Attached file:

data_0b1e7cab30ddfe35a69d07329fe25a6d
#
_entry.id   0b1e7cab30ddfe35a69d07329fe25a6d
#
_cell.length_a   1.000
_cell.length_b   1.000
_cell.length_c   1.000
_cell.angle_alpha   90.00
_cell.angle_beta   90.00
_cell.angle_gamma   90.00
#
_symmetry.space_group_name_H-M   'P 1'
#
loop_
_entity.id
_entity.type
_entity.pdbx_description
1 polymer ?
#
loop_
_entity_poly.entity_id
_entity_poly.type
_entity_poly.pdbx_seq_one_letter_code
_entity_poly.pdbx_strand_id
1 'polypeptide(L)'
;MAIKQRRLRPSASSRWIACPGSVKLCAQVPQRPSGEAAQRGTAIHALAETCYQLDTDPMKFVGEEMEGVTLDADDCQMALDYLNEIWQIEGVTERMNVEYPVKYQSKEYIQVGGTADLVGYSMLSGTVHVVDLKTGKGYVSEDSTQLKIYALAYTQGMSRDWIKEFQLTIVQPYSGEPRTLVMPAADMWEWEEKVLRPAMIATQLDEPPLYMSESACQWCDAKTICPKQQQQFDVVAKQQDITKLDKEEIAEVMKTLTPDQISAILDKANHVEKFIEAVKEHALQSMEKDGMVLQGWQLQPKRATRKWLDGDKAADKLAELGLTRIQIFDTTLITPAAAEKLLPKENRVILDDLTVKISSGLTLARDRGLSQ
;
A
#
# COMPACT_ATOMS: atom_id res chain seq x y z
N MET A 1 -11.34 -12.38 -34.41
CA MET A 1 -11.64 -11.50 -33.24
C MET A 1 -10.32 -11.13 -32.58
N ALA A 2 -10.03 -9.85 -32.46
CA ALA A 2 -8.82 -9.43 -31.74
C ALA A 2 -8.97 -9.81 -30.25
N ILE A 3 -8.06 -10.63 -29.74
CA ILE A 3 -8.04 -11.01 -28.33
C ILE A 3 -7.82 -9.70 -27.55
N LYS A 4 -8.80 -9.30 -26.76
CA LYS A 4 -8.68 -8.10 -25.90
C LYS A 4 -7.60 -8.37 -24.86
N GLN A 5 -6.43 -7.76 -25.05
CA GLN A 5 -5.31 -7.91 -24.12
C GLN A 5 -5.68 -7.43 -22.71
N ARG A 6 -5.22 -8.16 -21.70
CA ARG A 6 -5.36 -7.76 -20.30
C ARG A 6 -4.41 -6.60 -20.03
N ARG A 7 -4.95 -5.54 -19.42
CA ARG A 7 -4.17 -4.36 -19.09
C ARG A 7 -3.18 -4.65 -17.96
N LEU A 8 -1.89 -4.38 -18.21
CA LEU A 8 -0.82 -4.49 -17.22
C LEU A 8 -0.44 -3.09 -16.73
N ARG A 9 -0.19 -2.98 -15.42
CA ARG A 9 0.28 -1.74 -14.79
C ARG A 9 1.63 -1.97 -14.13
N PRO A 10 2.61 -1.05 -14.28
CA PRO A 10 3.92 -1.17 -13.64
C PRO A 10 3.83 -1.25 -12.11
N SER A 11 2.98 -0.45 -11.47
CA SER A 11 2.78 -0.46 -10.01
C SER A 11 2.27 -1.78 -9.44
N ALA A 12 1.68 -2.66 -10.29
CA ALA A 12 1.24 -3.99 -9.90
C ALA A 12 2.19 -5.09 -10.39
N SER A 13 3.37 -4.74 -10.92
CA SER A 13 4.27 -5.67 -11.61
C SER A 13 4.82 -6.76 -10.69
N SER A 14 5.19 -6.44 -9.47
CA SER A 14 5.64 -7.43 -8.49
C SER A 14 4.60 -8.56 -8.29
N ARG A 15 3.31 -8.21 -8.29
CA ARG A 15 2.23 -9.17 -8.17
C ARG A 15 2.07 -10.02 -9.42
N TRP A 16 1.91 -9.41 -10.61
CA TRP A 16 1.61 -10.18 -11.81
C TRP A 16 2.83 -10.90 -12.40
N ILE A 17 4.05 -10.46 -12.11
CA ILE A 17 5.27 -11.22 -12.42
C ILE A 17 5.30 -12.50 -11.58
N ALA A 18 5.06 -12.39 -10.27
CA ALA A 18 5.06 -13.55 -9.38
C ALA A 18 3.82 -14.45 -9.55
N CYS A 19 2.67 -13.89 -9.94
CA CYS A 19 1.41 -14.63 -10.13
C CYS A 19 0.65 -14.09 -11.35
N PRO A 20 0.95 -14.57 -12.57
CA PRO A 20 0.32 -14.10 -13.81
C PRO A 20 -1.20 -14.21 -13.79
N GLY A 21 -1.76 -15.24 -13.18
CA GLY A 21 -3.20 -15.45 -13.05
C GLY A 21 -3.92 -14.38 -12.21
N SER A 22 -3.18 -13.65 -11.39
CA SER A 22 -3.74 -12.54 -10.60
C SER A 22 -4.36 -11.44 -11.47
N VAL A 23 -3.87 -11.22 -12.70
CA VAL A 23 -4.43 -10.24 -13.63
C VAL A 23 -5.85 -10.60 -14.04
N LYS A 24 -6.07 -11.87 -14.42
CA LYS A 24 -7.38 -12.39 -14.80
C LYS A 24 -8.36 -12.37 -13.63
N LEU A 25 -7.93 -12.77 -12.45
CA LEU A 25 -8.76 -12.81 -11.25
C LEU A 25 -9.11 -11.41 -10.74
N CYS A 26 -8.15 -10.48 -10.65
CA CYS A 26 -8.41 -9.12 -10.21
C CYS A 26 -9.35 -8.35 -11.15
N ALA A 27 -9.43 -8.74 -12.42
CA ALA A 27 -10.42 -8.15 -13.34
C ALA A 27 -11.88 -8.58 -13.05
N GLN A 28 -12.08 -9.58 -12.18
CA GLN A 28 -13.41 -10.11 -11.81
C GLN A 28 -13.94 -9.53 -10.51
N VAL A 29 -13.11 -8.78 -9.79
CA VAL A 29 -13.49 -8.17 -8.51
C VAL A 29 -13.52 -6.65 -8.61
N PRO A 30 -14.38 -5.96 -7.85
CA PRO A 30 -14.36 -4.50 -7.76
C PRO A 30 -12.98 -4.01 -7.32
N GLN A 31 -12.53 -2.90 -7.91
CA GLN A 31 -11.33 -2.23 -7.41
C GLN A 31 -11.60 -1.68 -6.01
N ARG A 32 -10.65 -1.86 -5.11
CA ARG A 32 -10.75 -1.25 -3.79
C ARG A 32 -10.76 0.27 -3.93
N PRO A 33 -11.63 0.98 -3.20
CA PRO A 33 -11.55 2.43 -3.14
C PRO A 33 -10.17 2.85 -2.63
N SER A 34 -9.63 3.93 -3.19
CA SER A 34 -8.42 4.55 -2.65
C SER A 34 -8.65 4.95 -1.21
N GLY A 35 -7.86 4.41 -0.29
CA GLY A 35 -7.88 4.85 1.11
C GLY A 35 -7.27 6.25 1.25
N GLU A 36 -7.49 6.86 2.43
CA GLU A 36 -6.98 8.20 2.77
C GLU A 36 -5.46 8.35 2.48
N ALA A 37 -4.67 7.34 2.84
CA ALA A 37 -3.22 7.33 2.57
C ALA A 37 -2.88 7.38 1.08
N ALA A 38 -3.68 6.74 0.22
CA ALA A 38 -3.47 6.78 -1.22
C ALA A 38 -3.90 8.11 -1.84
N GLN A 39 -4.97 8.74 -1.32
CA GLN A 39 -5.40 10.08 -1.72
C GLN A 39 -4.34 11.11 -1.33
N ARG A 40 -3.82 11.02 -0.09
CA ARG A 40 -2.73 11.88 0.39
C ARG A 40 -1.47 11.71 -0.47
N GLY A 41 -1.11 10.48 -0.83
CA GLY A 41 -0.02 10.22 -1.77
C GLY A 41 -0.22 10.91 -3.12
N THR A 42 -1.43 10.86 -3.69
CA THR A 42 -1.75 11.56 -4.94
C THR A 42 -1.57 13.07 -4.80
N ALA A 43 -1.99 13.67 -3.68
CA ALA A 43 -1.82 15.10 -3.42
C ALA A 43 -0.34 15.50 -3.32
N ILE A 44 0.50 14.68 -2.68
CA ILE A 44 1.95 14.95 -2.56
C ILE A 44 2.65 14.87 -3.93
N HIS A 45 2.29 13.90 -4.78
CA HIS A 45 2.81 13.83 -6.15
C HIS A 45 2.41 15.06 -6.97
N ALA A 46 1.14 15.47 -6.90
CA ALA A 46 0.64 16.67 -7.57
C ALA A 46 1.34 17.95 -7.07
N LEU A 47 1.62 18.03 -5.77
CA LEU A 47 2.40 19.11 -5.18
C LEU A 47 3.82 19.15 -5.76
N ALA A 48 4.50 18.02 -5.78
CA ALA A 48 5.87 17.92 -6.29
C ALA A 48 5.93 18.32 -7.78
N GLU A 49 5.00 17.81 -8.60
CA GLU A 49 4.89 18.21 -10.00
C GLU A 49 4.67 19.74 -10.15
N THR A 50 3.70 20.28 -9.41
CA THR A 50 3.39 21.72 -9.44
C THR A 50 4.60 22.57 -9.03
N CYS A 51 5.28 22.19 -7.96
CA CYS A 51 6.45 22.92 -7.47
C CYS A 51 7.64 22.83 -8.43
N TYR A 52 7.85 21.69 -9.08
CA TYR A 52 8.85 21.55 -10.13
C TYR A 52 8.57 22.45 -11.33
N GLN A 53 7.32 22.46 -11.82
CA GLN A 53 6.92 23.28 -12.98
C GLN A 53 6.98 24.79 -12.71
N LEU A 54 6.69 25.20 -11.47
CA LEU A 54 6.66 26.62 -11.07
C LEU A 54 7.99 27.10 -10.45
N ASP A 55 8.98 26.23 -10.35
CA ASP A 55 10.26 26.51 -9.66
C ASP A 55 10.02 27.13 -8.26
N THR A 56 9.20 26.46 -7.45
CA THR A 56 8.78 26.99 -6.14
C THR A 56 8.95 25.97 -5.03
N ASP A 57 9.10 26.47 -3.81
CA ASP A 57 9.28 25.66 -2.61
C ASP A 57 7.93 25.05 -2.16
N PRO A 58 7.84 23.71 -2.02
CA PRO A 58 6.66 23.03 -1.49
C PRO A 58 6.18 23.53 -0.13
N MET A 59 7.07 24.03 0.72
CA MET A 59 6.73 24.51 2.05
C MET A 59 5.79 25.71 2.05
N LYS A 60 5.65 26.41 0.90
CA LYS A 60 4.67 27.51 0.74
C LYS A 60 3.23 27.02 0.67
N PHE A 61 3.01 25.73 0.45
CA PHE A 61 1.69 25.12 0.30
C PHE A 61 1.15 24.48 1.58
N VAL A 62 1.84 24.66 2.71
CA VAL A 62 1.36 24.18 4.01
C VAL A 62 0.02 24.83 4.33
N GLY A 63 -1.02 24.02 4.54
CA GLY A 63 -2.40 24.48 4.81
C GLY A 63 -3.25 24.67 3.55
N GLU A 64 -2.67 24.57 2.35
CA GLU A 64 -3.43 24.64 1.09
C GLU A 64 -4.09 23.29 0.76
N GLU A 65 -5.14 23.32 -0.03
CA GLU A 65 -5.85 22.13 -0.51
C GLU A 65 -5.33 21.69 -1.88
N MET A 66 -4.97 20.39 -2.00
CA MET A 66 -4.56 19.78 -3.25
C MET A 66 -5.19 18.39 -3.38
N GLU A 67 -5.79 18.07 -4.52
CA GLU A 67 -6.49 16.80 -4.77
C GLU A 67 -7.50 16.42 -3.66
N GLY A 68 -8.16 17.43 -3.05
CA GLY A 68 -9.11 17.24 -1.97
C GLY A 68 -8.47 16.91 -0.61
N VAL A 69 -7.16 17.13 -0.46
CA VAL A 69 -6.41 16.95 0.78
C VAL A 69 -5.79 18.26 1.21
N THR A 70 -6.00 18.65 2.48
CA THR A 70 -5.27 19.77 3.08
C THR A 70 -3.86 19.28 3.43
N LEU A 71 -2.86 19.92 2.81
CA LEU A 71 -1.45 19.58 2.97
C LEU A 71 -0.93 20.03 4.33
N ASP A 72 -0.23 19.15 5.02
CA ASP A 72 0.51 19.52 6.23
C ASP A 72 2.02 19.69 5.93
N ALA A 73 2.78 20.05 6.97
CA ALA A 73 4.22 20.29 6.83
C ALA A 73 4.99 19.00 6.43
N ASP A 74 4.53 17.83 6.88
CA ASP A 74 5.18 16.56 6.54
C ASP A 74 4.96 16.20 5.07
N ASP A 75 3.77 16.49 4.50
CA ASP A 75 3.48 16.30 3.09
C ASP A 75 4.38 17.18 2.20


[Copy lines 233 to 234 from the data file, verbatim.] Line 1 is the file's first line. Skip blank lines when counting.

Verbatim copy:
CA GLY A 68 -9.11 17.24 -1.97
C GLY A 68 -8.47 16.91 -0.61